Mass. Dept. of Fire Services urges public to be careful to prevent candle fires at home, which are most common over this holiday season
(Editor’s Note: The state Department of Fire Services issued the following press release, urging the public to practice safety when it comes to using candles in the home. The Saugus Advocate requested information on the number of candle-related fires in Saugus in recent years, including information about property damage.)
Candle Safety Day is observed on the second Monday of December, and State Fire Marshal Peter J. Ostroskey is reminding residents to follow safety guidelines as we enter the period when most candle fires start. “There have been more than 1,000 candle fires in Massachusetts over the past 10 years,” State Fire Marshal Ostroskey said. “Together, they caused nine deaths, 192 injuries, and over $32 million in damages. More of these fires started in December than in any other month, and especially on the days leading up to Christmas. If candles are part of your celebration or decoration, be sure to use them carefully.”
Candles are part of many holiday traditions this time of year, including Christmas, Hanukkah, and Kwanzaa. State Fire Marshal Ostroskey offered the following safety tips to reduce the risk of fire:
- No matter the season, have working smoke alarms on every level of your home, outside bedrooms, at the top of open stairs, and at the base of cellar stairs.
- Keep a one-foot “circle of safety” around candles, free of anything that can burn.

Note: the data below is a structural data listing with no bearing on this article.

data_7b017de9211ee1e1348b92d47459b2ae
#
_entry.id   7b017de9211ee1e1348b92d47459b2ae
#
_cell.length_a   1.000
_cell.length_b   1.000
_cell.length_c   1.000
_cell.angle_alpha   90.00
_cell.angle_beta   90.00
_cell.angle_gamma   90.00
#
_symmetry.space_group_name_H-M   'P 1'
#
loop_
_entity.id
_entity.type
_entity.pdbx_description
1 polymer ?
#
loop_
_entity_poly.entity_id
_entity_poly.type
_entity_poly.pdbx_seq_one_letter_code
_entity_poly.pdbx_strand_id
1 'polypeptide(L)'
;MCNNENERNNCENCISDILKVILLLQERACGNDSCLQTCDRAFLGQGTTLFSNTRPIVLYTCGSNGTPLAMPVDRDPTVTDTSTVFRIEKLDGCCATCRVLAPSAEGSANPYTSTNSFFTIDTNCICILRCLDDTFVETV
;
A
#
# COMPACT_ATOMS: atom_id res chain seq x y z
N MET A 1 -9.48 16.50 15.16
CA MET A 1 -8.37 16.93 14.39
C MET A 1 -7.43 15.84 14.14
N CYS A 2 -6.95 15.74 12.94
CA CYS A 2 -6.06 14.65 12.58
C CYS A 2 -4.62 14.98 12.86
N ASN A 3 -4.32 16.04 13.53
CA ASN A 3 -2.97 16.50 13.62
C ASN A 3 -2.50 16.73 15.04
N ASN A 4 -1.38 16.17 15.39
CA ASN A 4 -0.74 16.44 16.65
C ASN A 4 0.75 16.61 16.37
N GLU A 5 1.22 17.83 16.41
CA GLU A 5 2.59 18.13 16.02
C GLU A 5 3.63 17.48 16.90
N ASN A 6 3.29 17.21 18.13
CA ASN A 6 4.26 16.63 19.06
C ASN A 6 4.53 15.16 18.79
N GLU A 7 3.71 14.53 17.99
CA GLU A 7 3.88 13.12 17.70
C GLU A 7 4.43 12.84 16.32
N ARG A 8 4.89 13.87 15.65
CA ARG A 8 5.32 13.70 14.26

- Always extinguish candles when you leave the room or go to sleep, and don’t leave them unattended.
- Use a non-combustible saucer or candleholder.
- Keep candles out of reach of children and pets, and store matches and lighters up high where kids can’t access them.
- Consider switching to battery-operated flameless candles.
There were 93 candle fires in Massachusetts last year and 75 took place in residential settings. The most common location was the bedroom, followed by the kitchen, bathroom, and living room. One such fire in Boston began when a candle ignited bedroom curtains and spread, causing half a million dollars in damages and displacing five people from their home.
“Candle fires peaked in Massachusetts in 1999, when we recorded 342 of them,” State Fire Marshal Ostroskey said. “The following year, we began observing Candle Safety Day on the second Monday of December to promote awareness of the problem. Since that time, we’ve observed a 73% decrease in candle fires. Let’s continue to practice safe candle use, especially around the holidays.”
Candle-related fires in Saugus
The Saugus Advocate requested information on the number of candle-related fires in Saugus in recent years, including information about property damage.
“Fortunately, candle fires don’t seem to be a big issue in Saugus,” said Jake Wark, a spokesman for the state Department of Fire Services (DFS).
Wark noted that the last candle fire reported in Saugus was back in 2011, which caused $600 in property damage. Previously, candle-related fires in 2003 and 2005 caused an estimated property damage totaling $3,000 and $2,000, respectively.
For more candle safety resources, including Spanish-language information, visit the DFS website.https://www.mass.gov/service-details/candle-fire-safety.